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Let us start with two conflicting economic principles. The first is the theory of rational behaviour, which assumes that people take decisions that are likely to benefit them rather than those that are neutral or cause them harm. According to this theory, human beings have control over themselves and are not swayed by emotions.

On the other hand, there is behavioural finance, which falls under behavioural economics. Behavioural economics says that people are emotional and get distracted easily and do not behave rationally. Behavioural finance suggests that rather than being rational, people often make financial decisions based on emotions and psychological biases. And this is true of investors as well.

Terrance Odean, Rudd Family Foundation Professor of Finance, Haas School of Business, University of California, Berkeley, and a noted expert in behavioural finance, explains how this new school of thought came into being.

During the 1970s and ’80s, most academic finance papers assumed that most investors were extremely rational in their investing decisions. Those who were not hyper-rational were assumed to behave unpredictably and independently from each other. Thus, only rational investors affected market prices. During the same period, psychologists such as Daniel Kahneman and Amos Tversky were studying how people actually make decisions. They found few, if any, people are consistently rational as rationality was defined by economists. Starting in the late ’80s, the work of these psychologists began to influence the thinking of economists. This led to the fields of behavioural economics and behavioural finance. In 2002, Kahneman won the Nobel Prize in Economics.

Odean, a student of Kahneman’s as an undergraduate, believes in the school of thought that investors behave as predicted by psychologists rather than as assumed by economists.

“I have found that overconfidence, limited attention, recency bias, loss aversion and excitement affect the behaviour of investors, particularly individual investors," he said.

Agreed Hersh Shefrin, L. Belotti professor of Finance, Leavey School of Business, Santa Clara University, and a Canadian economist best known for his pioneering work in behavioural finance. “Because investing is complex and humans are imperfect, the act of investing involves susceptibility to errors in both judgement and decisions," he said.

Hence, human psychology plays an important part when it comes to investing, said Chenthil Iyer, founder and chief strategist, Horus Financial Consultants and a Sebi-registered investment adviser. “Humans have an intuitive tendency to arrive at quick or short cut solutions for a complex issue and in this process make a lot of errors in judgement," he said. Let us look at some of the most common investor biases.

Recency bias: “Recency bias is the tendency to overestimate the probability that the future will be like the recent past," said Odean. This leads investors to chase recent returns i.e., buy stocks and other assets that have recently performed well. Return chasing by large numbers of investors can drive prices up leading to lower future returns.

Limited attention bias: Limited attention leads investors to buy stocks that catch their attention, but has much less effect on selling. “In aggregate, this results in large number of individual investors being on the buy side of the market for attention-grabbing stocks, which creates temporary price pressure on those stocks. Often, investors lose money by buying such stocks after the price has already been driven up and before it drops back," said Odean.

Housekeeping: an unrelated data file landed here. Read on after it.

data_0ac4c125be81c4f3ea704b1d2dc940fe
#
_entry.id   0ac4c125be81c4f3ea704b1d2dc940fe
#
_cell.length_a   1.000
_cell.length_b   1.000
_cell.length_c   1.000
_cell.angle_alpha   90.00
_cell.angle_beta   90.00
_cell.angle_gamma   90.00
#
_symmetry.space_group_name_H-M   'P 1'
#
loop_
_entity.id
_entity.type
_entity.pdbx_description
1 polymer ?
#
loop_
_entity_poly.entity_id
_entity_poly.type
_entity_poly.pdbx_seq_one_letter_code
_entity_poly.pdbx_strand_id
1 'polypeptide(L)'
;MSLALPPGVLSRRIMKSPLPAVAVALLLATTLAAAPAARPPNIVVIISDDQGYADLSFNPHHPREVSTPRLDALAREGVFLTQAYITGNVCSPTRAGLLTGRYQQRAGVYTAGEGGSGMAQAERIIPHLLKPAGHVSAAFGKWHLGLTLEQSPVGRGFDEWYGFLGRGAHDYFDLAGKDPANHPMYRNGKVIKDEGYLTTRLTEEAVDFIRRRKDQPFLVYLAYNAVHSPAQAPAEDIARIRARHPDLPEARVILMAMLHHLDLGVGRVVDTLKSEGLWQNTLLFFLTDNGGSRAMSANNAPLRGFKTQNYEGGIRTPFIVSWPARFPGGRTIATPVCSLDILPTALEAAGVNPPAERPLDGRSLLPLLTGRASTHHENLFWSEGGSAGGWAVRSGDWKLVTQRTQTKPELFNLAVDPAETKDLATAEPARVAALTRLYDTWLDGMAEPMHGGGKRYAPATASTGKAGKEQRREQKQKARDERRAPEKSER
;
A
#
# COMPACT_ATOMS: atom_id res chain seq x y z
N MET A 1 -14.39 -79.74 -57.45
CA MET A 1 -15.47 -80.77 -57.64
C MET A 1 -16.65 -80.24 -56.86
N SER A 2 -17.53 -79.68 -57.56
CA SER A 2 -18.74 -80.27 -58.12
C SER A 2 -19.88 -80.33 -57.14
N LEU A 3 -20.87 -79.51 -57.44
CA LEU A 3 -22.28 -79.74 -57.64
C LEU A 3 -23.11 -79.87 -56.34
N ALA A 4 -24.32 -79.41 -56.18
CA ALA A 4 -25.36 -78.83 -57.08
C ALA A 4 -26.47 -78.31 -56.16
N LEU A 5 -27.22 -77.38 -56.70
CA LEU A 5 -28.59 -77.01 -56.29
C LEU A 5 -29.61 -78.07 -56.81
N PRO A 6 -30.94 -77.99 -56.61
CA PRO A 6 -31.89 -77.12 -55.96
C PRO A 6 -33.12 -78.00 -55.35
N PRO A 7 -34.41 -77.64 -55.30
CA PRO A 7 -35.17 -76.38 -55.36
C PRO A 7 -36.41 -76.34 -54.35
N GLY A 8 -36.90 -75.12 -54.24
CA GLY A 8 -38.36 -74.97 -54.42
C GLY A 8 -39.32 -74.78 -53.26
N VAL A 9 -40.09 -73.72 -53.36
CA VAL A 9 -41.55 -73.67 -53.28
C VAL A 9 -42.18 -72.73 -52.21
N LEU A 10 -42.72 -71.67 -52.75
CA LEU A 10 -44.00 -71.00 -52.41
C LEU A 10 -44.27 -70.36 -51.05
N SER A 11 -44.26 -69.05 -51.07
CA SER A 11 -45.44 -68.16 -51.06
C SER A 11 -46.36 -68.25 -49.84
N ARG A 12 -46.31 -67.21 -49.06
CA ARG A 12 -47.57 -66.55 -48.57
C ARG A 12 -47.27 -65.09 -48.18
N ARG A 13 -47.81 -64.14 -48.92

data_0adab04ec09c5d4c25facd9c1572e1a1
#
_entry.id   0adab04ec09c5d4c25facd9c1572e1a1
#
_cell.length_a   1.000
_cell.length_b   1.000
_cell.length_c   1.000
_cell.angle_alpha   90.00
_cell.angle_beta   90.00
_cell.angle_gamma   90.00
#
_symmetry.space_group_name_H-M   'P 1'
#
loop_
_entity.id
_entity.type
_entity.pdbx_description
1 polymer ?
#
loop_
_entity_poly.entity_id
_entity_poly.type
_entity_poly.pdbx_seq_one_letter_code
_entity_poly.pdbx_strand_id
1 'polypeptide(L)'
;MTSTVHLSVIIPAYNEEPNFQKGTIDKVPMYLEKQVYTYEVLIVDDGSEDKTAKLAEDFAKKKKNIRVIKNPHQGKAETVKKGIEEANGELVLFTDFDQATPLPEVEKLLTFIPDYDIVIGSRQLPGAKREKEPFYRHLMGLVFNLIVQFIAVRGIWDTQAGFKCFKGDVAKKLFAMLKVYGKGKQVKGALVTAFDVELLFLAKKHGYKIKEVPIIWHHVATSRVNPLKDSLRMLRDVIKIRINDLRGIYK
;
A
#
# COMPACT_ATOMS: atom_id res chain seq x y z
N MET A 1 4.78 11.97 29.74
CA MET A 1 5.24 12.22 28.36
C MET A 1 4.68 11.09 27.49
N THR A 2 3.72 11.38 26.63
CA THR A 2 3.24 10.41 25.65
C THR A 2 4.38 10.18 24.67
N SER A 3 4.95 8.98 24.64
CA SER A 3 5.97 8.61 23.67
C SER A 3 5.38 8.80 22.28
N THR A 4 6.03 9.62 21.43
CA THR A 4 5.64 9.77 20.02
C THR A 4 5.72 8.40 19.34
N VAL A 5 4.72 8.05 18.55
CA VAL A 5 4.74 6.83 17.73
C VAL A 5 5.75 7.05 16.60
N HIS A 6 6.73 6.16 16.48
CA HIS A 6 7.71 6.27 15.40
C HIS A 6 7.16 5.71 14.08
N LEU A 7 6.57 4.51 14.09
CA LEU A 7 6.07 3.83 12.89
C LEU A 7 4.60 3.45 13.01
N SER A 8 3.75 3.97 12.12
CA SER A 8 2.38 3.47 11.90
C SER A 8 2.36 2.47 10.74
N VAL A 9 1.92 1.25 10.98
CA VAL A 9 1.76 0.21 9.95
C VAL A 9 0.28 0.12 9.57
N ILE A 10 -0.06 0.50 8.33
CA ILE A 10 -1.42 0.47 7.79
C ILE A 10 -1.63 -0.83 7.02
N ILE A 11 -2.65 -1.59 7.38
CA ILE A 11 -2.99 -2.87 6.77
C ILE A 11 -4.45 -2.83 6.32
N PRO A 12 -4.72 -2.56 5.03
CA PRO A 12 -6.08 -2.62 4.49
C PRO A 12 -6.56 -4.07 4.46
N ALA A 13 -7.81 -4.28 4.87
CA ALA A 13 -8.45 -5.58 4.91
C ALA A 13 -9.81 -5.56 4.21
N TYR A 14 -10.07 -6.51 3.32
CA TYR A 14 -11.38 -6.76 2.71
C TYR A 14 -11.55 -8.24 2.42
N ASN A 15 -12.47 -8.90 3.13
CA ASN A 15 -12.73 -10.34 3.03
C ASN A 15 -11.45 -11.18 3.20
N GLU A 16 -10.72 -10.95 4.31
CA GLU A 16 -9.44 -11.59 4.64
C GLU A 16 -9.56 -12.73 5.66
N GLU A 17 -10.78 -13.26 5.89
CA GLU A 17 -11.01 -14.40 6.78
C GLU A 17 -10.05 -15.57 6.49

Confirmation bias: We all have been prey to this. This bias makes us seek information that we already believe in and ignore any information that is not in line with our beliefs. A very simple example is that if you strongly believe in the fundamentals of a certain company and are invested in it, you may tend to ignore any news about the company that is negative and should have raised a red flag.

Loss aversion: Investors are normally so scared to make a loss that they focus more on how to avoid a loss rather than how to make a gain. For example, even when one has clearly made a wrong investment choice, one tends to continue with it, as exiting it would mean an immediate loss.

Hindsight bias: “Hindsight bias makes us think that whatever happened eventually was more predictable than it actually was," said Iyer. If you ask people about the 2008 financial crisis, they will tell you that all the signs of the crisis were very visible beforehand. However, that was not the case. Investors not only did not listen to those who warned them about the crisis, they even made fun of them.

How to avoid these biases: “Mitigating biases is difficult. Avoiding them altogether is impossible because humans are imperfect. But it’s possible to do better, and usually that means putting good habits in place to counter biases," said Shefrin.

Knowledge is the most effective tool to fight such biases. He suggested that an investor should begin by reading about them, speaking about them with friends, trying and analysing other investors’ behaviour, and then meditate on one’s own behaviour.

The insights from behavioural finance will help investors to understand themselves better. “It will help them to be alert to situations where their emotional and psychological predispositions are becoming a hindrance to making optimal financial decisions, which include both spending and investment decisions," said Iyer.

As an investor, you should try and recognize if you are falling pretty to any of the common biases.

“However, my advice for most investors would be to buy and hold a well-diversified portfolio rather than trading speculatively. Low-cost mutual funds or ETFs are an easy way to invest in a diversified portfolio," said Odean.

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